Three City Council members to introduce bill to declare homelessness a public health emergency

PITTSBURGH (KDKA) — City leaders are calling for action on a sudden spike in homelessness and the proliferation of tent cities.

The Pittsburgh City Council is calling for immediate action to address what it calls a “public health emergency.”

Over the past few weeks, KDKA-TV has shown an unprecedented surge in homelessness in the encampments, the tent cities that have sprung up in parks and on trails along rivers.

“This is a public health crisis right now, the homeless situation in our city,” said Jerrell Gilliam, director of the Light of Life Mission.

The Light of Life mission on the north side is now well oversubscribed, even though 25 cots are set up in the cafeteria every night. It still has to push people away, many of whom now live in tents.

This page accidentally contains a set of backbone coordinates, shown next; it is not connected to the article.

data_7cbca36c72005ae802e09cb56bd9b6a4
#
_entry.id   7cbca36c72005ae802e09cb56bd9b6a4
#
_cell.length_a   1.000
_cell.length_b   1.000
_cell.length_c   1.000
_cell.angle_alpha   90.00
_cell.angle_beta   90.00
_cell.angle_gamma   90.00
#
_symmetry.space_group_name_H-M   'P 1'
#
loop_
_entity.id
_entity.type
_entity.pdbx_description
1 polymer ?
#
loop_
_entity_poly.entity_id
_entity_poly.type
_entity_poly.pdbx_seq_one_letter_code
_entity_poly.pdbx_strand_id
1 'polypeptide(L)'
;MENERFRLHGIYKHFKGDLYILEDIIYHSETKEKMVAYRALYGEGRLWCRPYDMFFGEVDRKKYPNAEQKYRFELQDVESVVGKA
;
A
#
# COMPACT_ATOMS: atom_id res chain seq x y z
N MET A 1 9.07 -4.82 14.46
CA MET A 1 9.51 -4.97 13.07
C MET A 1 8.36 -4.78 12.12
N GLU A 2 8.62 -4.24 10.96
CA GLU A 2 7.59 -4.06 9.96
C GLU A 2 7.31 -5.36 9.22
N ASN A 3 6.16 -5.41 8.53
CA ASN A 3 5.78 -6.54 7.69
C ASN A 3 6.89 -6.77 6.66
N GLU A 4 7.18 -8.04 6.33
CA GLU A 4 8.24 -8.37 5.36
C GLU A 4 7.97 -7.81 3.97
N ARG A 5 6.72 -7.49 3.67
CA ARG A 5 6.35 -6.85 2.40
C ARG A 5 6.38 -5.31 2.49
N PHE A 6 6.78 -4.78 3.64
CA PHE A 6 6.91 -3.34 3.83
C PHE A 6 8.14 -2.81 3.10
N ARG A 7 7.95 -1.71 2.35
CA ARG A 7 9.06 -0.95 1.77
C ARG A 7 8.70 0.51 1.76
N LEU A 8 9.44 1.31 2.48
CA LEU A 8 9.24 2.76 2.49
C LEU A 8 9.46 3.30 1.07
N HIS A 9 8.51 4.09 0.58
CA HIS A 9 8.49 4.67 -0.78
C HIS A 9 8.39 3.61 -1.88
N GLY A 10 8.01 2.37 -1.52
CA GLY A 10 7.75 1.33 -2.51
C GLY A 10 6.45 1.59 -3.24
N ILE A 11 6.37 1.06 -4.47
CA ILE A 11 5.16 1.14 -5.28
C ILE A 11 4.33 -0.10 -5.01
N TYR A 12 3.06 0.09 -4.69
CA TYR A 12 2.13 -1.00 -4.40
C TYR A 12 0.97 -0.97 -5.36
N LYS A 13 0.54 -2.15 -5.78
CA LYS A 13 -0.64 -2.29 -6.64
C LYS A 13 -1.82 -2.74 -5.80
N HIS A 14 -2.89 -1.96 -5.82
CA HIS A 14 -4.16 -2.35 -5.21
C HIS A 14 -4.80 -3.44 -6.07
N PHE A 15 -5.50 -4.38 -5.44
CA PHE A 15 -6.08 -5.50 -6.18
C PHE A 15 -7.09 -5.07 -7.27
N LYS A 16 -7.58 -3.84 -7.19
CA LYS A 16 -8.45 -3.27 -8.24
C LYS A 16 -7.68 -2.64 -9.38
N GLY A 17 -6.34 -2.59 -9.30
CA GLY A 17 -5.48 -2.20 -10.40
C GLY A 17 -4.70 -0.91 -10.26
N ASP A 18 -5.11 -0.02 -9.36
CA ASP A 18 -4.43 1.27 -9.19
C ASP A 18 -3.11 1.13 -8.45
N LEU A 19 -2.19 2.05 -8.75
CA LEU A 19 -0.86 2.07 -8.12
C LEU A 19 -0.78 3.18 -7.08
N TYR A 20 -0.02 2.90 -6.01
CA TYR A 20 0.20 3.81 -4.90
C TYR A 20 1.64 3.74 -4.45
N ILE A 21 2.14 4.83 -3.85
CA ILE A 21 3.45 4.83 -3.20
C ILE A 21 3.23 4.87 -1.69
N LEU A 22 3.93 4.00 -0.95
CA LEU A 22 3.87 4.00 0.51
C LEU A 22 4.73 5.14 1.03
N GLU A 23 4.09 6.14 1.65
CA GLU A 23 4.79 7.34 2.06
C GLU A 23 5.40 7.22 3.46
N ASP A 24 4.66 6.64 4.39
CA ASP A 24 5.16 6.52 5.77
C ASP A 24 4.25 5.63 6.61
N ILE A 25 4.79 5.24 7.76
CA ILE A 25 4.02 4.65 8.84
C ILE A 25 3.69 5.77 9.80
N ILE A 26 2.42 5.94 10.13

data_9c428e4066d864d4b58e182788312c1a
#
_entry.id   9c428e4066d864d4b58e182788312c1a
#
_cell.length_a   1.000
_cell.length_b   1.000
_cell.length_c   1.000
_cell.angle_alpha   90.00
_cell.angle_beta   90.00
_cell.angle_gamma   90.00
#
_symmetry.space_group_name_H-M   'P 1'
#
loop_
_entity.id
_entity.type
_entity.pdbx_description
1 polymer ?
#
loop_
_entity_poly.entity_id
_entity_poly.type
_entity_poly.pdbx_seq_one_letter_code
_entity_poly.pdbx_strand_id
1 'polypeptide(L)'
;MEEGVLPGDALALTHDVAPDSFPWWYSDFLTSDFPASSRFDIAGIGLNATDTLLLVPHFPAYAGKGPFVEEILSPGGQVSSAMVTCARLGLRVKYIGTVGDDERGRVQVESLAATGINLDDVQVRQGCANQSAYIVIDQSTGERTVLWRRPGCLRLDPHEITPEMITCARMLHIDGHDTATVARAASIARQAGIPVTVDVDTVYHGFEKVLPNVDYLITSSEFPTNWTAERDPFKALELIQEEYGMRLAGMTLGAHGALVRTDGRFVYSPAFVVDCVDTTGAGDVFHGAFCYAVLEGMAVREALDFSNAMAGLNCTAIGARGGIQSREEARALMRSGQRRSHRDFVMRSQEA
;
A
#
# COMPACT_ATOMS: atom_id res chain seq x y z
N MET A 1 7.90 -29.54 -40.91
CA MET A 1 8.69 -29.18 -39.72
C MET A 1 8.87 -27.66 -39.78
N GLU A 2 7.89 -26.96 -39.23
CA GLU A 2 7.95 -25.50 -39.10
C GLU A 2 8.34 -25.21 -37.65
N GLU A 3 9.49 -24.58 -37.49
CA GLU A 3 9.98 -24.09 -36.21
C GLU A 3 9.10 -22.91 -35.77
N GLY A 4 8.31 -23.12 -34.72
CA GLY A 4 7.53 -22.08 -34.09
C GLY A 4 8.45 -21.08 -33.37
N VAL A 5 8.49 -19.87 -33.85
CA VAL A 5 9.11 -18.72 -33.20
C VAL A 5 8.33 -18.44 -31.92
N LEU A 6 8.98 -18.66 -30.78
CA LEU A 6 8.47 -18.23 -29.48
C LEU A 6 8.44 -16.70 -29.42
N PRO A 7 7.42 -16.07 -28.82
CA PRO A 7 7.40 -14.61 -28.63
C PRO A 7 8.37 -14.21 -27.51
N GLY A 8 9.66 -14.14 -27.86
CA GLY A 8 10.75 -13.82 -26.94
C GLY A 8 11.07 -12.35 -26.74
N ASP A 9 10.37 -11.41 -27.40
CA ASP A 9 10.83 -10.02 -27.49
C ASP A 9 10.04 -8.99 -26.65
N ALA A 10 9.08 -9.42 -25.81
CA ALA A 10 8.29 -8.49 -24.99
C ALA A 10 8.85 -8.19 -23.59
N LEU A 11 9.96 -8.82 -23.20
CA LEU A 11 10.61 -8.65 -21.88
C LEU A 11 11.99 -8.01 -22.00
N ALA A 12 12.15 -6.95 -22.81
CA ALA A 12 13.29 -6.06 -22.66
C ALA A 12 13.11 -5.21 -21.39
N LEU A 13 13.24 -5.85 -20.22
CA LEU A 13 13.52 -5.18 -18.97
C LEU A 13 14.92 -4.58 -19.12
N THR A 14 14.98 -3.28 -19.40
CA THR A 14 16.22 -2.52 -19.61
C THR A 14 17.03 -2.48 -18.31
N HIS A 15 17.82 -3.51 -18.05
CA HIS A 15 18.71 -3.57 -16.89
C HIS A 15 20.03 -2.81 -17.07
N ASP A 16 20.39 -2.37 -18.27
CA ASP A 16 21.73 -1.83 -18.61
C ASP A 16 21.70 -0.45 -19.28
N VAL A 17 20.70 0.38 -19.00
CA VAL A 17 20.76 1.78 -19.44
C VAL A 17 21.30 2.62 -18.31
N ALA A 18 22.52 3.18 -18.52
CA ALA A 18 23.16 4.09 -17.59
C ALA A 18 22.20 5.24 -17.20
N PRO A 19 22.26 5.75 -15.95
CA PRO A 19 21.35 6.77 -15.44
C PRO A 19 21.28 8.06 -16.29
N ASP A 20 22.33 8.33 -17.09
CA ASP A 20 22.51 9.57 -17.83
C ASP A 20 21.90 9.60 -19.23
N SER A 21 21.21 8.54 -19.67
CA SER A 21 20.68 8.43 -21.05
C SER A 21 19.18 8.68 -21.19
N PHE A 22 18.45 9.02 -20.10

While the city hopes the crisis will subside when the new downtown shelter opens in the fall, Gilliam said it will be a drop in the bucket.

“It’s going to bring about 90 new beds to the system. We’re talking hundreds and hundreds of people right now,” he said.

That’s why three Pittsburgh City Council members are introducing a bill Tuesday that would declare the outbreak a “public health emergency.”

Members are giving the Gainey administration two weeks to come up with proposals to “address the public health emergency related to homelessness in the city of Pittsburgh and propose temporary but urgent policies and programs until more permanent solutions are codified.”

The three council members, Theresa Cale-Smith, Deb Gross and Bobby Wilson, declined to comment until the bill is introduced, but Gilliam said such decisions include finding places like an empty hotel.

“Finding rooms that can be converted quickly. These are usually closed hospital buildings, hotels, and sometimes dormitories,” said Gilliam.

Some groups have given homeless people tents to live in, but Gilliam calls that a mistake, perpetuating a bad situation.

“We want to find solutions that are dignified and respectful,” Gilliam said. “I understand the kindness behind it. But they often don’t take into account that now that a person is in a tent, they also need other resources around them.”

Back to top button